The 9th Circuit Court of Appeals has ruled that gays cannot be excluded from juries. Judge Reinhardt’s ruling in the Glaxo Smith Kline PLC v. Abbott Laboratories case was handed down on Tuesday. Judge Reinhardt based his decision on the Supreme Court’s 1986 ruling in Batson v. Kentucky, while interpreting the case broadly to include one’s sexual orientation along with race (gender was included in a 1994 ruling by the Supreme Court), and partly on U.S. v. Windsor, rejecting the federal Defense of Marriage Act, which tried bar the government from recognizing same-sex marriages.
“Windsor’s reasoning reinforces the constitutional urgency of ensuring that individuals are not excluded from our most fundamental institutions because of their sexual orientation,” wrote Judge Reinhardt.
Both parties in a case have the opportunity and right to “challenge” or “strike” potential jurors from the jury pool. This process, called Voir Dir, happens just before trial. The attorneys on both sides begin asking questions of each juror to ensure the potential jurors will be impartial in deciding the case. Both sides are only given a certain number of “strikes”.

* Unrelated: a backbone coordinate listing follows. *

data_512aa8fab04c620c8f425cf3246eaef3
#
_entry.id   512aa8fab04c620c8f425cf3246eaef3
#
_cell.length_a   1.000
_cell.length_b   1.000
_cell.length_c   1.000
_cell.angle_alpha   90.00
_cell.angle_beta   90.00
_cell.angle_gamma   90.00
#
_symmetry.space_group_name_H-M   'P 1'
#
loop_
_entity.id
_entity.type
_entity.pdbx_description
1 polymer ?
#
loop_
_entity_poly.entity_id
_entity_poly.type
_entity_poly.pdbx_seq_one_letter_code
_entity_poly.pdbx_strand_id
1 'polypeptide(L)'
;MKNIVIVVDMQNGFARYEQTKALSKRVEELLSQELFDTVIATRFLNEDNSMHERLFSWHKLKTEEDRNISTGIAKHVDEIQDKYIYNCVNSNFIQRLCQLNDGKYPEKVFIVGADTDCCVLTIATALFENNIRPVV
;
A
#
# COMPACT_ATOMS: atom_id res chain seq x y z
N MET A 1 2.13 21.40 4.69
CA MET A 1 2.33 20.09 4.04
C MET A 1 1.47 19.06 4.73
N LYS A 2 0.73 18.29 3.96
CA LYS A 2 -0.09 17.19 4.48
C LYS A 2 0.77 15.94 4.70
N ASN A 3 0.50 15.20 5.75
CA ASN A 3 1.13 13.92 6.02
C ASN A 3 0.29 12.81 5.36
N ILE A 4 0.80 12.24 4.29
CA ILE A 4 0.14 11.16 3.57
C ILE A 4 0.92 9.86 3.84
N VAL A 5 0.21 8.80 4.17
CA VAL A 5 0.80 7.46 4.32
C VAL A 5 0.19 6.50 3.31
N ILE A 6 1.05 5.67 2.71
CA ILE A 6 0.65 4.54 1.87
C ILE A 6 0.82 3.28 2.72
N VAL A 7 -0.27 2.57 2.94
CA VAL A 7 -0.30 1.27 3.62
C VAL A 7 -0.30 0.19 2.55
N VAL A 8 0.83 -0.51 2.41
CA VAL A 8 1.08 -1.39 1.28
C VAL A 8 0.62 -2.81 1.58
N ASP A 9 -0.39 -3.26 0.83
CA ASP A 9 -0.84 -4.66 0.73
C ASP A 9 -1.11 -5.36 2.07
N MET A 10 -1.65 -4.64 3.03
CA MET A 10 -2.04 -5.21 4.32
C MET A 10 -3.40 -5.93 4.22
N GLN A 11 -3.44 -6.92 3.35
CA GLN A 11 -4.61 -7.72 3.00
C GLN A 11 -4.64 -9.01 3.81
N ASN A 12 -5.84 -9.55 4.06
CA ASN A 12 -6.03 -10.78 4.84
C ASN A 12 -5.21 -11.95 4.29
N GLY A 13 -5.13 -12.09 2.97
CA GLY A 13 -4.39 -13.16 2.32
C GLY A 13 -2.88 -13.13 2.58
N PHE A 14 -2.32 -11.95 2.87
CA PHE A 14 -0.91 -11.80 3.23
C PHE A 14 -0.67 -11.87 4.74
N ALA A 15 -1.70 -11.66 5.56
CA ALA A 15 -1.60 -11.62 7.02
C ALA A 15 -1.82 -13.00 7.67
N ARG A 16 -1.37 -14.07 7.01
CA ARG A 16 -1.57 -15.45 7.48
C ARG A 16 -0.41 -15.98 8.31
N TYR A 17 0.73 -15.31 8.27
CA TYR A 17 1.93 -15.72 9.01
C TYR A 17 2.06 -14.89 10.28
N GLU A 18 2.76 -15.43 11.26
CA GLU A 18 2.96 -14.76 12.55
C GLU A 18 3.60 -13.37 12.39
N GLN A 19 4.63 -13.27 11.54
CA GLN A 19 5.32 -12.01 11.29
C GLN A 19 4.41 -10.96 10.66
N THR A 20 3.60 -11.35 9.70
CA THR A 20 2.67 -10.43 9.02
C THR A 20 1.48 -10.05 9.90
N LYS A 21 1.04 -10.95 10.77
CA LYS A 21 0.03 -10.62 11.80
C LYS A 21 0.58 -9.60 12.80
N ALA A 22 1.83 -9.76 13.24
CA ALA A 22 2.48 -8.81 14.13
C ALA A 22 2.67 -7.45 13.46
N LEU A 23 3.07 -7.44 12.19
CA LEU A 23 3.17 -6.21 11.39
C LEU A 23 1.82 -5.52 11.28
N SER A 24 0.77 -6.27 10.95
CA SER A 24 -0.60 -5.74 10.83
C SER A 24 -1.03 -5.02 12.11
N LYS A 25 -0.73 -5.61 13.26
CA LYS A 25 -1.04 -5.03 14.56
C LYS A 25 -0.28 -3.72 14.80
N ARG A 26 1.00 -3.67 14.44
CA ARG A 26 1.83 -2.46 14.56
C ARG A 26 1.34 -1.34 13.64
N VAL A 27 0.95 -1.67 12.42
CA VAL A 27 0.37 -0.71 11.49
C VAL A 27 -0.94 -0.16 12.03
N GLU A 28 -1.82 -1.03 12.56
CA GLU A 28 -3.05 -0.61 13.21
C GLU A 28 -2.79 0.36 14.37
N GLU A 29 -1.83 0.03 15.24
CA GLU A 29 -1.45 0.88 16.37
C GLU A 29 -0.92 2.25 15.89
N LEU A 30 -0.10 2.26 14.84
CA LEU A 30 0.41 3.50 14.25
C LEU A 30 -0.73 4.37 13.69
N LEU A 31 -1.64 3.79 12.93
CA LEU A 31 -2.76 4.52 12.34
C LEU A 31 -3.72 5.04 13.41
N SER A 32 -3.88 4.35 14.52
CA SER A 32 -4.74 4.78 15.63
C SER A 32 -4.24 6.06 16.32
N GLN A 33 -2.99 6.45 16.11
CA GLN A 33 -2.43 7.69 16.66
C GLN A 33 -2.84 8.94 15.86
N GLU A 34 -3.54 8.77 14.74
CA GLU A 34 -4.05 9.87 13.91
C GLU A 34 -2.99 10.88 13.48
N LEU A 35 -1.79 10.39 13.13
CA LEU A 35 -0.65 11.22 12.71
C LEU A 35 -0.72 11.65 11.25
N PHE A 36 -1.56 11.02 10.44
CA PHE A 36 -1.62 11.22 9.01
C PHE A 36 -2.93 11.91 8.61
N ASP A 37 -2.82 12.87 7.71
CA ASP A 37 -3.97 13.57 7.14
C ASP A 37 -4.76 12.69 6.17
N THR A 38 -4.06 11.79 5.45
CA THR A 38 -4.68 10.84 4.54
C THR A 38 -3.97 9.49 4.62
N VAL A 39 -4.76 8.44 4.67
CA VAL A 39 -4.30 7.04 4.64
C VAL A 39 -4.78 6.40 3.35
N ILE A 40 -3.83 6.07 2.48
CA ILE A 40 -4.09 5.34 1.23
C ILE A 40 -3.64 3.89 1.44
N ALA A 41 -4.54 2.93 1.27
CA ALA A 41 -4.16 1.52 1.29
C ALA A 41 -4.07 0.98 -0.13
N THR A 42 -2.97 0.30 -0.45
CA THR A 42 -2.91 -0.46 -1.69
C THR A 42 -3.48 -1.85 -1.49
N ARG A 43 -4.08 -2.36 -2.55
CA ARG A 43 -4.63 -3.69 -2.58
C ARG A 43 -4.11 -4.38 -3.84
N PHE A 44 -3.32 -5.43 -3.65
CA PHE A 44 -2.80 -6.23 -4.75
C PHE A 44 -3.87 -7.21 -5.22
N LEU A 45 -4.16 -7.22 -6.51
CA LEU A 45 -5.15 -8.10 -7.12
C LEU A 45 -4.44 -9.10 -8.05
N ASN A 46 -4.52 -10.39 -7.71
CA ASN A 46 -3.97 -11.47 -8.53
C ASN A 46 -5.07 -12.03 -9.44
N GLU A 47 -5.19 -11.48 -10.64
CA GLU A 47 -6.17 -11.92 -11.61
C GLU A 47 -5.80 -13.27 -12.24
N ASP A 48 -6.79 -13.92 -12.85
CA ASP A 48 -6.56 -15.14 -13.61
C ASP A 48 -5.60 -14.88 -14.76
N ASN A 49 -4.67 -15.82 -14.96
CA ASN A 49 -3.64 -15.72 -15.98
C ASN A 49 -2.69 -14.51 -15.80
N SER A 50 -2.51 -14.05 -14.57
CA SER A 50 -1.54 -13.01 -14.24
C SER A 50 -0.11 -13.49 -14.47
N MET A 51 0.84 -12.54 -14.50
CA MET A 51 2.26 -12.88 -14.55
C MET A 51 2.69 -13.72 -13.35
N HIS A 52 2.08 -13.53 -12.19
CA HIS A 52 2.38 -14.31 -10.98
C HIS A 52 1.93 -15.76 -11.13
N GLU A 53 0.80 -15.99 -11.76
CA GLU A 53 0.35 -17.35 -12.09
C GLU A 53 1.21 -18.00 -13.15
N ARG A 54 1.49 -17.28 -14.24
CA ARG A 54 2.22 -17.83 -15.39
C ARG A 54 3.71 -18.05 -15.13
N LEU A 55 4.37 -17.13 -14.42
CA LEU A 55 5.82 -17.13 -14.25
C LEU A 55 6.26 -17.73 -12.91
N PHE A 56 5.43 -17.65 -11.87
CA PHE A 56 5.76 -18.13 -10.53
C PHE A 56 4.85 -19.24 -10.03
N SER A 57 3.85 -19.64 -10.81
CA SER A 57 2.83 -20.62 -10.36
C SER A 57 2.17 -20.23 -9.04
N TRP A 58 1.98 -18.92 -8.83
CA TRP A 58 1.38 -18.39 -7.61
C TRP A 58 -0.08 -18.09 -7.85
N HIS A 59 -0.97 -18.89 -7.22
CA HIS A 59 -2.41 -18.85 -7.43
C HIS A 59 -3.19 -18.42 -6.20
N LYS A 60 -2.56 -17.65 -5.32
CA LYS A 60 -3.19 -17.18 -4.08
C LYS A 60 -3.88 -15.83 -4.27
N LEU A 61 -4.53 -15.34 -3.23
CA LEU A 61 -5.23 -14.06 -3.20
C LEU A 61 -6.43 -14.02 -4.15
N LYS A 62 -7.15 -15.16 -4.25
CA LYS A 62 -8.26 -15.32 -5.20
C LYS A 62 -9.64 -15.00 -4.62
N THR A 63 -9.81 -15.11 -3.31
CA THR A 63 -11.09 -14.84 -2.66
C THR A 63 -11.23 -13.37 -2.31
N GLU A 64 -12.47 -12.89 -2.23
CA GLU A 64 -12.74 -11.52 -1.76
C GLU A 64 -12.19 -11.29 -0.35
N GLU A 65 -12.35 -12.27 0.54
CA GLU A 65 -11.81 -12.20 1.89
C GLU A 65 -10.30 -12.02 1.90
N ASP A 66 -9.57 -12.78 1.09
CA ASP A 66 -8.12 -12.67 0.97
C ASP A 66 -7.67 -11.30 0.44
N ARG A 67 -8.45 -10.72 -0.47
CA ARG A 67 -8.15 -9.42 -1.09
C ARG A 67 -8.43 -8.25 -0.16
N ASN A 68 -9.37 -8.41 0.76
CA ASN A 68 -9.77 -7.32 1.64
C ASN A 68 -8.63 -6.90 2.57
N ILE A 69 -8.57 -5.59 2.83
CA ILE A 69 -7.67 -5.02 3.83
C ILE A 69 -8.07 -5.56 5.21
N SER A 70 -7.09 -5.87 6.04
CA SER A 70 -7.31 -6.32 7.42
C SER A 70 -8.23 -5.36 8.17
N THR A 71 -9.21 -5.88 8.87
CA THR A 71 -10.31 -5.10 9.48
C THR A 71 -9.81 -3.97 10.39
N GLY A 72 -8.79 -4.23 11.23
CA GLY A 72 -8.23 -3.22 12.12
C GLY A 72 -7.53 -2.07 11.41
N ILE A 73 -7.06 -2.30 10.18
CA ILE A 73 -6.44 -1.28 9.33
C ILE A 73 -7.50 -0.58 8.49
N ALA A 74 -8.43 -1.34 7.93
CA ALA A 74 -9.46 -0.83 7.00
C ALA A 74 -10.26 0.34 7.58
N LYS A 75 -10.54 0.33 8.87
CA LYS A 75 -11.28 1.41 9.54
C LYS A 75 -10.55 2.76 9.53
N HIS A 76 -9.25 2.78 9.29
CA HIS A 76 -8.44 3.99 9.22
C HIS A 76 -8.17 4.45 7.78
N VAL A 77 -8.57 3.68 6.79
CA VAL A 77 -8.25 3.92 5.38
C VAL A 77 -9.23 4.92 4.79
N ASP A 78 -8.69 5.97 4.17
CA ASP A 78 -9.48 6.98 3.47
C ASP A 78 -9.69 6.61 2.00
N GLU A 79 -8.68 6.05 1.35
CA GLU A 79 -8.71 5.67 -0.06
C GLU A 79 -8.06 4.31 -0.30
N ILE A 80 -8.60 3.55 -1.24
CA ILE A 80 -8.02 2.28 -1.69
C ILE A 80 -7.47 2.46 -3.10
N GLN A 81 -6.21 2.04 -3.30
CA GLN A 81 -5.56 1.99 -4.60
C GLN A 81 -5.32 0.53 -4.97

The attorney who removed “Juror B” failed to sufficiently question “Juror B’s” ability to be impartial in deciding the case at hand. Reinhardt stated that the attorney “failed to question him meaningfully about his impartiality or potential biases…Voir dire reveals the strike was not based on a concern about actual bias, [but on] a discriminatory assumption that Juror B could not impartially evaluate the case because of his sexual orientation.” He gave no reason why he struck “Juror B” from the panel, only stating that he had no idea he was gay. Judge Reinhardt said [this explanation] “was demonstrably untrue,” because the male Juror expressed having a male partner during questioning.
This issue will likely need to be decided by the Supreme Court, because there is a conflict between the circuits. “In 2005, by contrast, the United States Court of Appeals for the Eighth Circuit, in St. Louis, said, ‘We doubt Batson and its progeny extend constitutional protection to the sexual orientations’ of potential jurors.” stated Adam Liptak of the New York Times.
Patrick Donovan is a Massachusetts lawyer.